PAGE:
PARADISE — Jerry Kirk stood in the parking lot of a burned-down Safeway shopping center with a group of other cowboys, plotting a rescue route on their cell phones.
Towing four horse trailers, the group headed to a home in Paradise, where a woman reported that she had to flee without her eight horses. Kirk made it just a few miles before a woman from another rescue group flagged down the caravan. She had found a German Shepherd, its feet badly burned, near downed power lines off Clark Road. She wanted to know if they had space for the pup.
Kirk, who lives in Cottonwood in Shasta County, has been rescuing animals since the Carr Fire in Redding, when he desperately wanted to help. He posted a message on Facebook and quickly residents there pleaded for help finding their animals in areas where the public couldn’t return.
Working with the California Department of Forestry and Fire Protection, Kirk was allowed past the barricades in Paradise Saturday. He had received more than 500 calls from Butte County residents asking for help rescuing cats, dogs, llamas, goats and horses. He wouldn’t be able to get to many of them.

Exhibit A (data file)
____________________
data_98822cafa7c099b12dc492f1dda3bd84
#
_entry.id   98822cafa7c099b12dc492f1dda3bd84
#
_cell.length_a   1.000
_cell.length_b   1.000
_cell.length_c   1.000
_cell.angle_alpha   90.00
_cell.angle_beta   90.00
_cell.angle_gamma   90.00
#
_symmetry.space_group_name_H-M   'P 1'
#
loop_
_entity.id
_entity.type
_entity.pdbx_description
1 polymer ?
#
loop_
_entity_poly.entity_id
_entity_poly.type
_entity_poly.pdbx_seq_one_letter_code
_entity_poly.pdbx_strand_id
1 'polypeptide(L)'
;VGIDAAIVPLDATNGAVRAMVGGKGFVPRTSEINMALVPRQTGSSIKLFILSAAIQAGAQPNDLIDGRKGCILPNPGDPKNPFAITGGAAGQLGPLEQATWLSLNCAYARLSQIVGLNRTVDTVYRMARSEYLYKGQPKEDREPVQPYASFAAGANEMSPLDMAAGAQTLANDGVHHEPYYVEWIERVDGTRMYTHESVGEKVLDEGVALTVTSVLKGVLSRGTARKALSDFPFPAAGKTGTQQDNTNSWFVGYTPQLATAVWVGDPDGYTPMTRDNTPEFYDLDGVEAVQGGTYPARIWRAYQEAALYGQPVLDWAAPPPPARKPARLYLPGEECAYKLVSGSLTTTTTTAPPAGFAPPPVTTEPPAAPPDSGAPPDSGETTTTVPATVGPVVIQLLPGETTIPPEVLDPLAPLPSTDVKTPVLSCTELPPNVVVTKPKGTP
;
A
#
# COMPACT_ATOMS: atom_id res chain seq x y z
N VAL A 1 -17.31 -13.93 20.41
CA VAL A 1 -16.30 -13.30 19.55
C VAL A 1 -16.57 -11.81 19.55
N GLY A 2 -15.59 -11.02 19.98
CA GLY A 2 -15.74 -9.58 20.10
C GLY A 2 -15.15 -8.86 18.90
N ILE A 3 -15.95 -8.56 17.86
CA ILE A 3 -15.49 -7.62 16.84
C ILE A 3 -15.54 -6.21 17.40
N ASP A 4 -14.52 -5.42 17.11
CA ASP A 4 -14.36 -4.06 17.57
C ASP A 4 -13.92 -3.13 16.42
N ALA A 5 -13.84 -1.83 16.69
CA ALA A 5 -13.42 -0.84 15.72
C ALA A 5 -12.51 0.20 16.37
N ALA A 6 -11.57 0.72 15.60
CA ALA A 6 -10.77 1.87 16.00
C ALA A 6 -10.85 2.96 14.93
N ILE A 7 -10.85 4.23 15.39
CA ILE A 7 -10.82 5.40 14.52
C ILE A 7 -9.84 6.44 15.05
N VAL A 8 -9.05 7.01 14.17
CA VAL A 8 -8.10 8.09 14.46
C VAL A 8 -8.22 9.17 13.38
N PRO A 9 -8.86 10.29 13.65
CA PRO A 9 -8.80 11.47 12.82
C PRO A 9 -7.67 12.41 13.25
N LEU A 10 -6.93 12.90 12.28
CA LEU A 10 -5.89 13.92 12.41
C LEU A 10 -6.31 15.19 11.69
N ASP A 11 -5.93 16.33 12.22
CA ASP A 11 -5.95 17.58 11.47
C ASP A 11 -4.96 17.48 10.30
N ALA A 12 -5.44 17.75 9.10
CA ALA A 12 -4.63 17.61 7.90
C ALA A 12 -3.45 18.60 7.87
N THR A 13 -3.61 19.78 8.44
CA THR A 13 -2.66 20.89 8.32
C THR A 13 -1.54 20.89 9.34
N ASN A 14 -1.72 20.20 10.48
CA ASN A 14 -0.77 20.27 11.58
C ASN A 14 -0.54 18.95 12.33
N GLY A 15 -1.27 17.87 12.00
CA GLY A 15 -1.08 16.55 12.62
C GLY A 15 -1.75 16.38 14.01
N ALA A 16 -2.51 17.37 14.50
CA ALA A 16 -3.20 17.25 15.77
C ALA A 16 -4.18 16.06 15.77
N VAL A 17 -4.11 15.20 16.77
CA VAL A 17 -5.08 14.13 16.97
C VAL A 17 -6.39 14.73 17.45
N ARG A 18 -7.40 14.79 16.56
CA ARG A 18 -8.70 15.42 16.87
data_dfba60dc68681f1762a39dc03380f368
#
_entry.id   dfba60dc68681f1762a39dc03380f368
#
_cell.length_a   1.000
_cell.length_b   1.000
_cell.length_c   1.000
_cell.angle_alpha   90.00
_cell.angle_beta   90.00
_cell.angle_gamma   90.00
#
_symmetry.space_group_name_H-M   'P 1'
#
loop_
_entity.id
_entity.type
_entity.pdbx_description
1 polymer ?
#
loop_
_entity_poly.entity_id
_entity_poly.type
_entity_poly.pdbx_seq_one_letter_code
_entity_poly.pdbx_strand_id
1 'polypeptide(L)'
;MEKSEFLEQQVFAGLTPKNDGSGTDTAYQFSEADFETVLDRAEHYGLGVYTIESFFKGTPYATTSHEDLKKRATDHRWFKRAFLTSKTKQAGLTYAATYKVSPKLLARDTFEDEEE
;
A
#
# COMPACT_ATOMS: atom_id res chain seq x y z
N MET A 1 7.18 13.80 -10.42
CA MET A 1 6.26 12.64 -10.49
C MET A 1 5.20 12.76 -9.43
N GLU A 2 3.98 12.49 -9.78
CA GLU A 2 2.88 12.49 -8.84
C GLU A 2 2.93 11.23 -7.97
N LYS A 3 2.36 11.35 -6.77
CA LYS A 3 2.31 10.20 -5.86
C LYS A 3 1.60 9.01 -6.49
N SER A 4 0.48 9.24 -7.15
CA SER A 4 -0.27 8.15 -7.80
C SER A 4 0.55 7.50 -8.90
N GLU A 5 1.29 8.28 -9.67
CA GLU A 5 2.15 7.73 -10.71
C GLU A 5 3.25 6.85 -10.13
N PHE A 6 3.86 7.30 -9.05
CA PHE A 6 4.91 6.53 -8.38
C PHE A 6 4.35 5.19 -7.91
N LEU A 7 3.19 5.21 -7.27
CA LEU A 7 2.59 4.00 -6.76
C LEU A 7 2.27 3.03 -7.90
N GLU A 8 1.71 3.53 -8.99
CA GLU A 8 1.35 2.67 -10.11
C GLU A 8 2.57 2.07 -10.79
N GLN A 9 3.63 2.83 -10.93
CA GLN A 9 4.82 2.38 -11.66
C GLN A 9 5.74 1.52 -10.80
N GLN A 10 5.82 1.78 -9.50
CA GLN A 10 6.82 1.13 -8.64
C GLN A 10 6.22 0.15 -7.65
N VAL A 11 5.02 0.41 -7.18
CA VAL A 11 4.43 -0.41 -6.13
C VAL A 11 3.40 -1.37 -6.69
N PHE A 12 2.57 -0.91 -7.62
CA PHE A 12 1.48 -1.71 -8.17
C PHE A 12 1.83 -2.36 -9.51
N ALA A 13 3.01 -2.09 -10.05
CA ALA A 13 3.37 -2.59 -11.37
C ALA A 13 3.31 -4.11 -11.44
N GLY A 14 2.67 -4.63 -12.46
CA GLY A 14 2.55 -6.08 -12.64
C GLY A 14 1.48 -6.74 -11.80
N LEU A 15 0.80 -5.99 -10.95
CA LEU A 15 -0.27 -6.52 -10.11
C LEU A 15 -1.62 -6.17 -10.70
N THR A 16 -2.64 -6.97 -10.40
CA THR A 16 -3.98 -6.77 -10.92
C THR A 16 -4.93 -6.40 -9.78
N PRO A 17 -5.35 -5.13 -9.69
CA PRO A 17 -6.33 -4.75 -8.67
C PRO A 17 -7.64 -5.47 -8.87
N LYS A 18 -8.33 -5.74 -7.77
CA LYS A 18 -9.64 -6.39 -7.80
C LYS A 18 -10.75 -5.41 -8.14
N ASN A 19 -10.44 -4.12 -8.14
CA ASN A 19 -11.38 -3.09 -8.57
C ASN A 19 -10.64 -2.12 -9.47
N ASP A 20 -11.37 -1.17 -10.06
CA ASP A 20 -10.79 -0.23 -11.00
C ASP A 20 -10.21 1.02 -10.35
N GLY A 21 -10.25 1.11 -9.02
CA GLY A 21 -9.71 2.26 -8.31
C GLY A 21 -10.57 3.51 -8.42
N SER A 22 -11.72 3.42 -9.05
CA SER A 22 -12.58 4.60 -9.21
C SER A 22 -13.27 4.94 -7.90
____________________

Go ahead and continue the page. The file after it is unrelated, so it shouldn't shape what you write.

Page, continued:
“The fire came on so quick, people had to leave their animals,” Kirk said.
Kirk’s group headed to the address where the owner was forced to leave her horses. They didn’t know what to expect when the pulled past the charred remains of home after home as they approached the property they were looking for.
The woman’s house was reduced to rubble. But on what used to be the front lawn were the eight horses, huddled together. Two had burns and needed veterinary care. The group carefully loaded the scared and somewhat cantankerous animals and headed down a rural and smoky Clark Road toward Oroville to return the missing herd. They passed blacked crashed cars left abandoned on the roadside as darkness set in.
This was a happy ending, the kind Kirk enjoys. Too often, he delivers heartbreaking news of family pets and animal companions that did not escape the flames. He tears up just mentioning those moments.
“You’re OK now,” Kirk said, stroking a brown foal as it nuzzled him.
As night fell, Kirk headed back into the devastation, hoping for one more rescue.
Melody Gutierrez is the San Francisco Chronicle’s Sacramento bureau chief. Email: email@example.com. Twitter: @MelodyGutierrez